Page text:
The opening of Teshigotoya has been announced for a while and my Japanese friends in NYC were very much exited about it. I finally had an opportunity to dine there on a weekday night. Teshigotoya means “hand-made place” and the restaurant is literally preparing their food in that fashion in an open kitchen visible from every table. According to Chopsticks NY magazine, Keita Rosenfield, the chef of this amazing cozy place, is big on seasonal ingredients. When I visited with a long time Japanese friend, there was a long list of autumn menu choices showcasing harvest delicacies. Even though we were tempted to try some of these options, we decided to choose from the regular menu dishes as there were an equal number of items we wanted to try.
We started with ‘Potato Salad Cake’, which upon arrival seemed more like a beautiful dessert than a dish of potatoes and vegetables mixed in. It had several red layers that I believe were thinly sliced beets with authentic Japanese potato salad in between. The taste confirmed that it was homemade and seemingly from the freshest ingredients. Next was corn tempura. This is only the second time I have found this dish in the US. Teshigotoya’s version is definitely a handcrafted appetizer because the corn kernels were still intact, deep fried, and served in small rectangular bites. I could taste the sweetness of the corn even after the frying, and it was beautifully served against a squared section of the cob. We were about to order another “Okawari” which is refill.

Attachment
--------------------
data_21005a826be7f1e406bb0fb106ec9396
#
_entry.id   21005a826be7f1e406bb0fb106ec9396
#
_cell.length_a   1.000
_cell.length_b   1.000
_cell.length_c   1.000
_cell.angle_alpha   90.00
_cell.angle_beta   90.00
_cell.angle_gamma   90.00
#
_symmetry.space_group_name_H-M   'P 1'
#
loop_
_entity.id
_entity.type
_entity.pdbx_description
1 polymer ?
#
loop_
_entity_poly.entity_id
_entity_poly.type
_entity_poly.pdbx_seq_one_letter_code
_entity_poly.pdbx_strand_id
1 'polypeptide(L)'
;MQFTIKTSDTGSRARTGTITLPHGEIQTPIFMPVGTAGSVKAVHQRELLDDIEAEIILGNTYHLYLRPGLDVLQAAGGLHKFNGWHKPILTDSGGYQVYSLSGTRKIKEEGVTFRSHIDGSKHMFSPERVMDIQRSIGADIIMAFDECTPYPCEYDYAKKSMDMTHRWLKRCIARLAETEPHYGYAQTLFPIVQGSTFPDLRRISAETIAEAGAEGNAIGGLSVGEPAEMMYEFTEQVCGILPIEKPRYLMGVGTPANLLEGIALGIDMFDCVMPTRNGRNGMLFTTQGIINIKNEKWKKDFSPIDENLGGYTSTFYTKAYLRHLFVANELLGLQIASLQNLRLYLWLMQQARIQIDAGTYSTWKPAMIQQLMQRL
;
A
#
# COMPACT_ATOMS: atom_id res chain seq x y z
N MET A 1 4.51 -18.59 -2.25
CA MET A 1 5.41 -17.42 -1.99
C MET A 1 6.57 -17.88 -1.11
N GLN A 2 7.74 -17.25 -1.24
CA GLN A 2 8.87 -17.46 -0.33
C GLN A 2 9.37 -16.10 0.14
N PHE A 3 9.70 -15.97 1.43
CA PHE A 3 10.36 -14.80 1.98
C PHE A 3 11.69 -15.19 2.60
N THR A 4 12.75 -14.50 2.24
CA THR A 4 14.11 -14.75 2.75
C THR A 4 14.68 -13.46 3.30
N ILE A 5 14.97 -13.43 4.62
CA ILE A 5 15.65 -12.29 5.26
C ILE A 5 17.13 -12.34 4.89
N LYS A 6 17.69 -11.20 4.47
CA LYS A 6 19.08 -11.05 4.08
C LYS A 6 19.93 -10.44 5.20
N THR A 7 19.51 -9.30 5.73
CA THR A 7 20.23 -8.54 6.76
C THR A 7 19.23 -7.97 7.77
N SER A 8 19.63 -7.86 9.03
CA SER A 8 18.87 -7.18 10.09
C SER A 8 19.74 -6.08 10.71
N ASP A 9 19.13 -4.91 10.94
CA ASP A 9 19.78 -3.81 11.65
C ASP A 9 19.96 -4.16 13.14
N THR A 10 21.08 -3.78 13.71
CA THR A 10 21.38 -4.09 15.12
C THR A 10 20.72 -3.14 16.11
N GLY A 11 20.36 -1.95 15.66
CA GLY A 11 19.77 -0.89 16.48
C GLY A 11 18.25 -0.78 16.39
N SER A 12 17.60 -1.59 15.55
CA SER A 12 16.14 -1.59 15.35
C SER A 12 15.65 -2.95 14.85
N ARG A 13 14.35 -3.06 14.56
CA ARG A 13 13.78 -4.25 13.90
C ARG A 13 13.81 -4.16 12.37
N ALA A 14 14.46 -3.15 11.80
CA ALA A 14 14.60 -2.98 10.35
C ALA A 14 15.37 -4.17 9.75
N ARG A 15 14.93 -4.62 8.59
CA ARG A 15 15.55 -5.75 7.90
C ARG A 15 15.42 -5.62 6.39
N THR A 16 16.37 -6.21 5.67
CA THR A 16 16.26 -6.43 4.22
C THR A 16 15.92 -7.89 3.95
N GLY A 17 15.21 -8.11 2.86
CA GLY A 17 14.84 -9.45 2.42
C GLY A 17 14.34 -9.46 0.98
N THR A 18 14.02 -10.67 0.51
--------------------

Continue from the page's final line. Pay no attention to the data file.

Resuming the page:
For the main entree, it was a tough decision as there were many attractive items on the menu – both meat and seafood. Since both of us had eaten sushi the day before, we opted for a couple of meat dishes to share. I order a grilled pork steak with a demi glace sauce. The pork was tender and perfectly grilled with the sauce being nice and thick. The price was only $15 and I was very surprised given the size and quality. The second dish was garlic-fried rice with a ribeye steak. According to the menu, the dish was categorized as “shime” or “last dish”. In Japanese dining culture, rice and noodle are often served in the last course. I was expecting something like traditional fried rice with small cubes of steak tossed in. Instead, however, it was more like a regular ribeye steak (with very little fat and had the texture/tenderness of filet mignon) served over a generous portion of fried rice. My friend and I really liked this choice, and both of us agreed to come back here sometime soon again – just to order this dish again.
There were also several varieties of Sake, Shochu and Japanese beers available to pair with delicious dishes. The very knowledgeable staff will guide you which beverage suites best to your choice of tapas.
Price: $120 including tip and several beverages for the two of us
Neighborhood: East Village
Dress code: Smart casual
Nice for date, small group, relatively quiet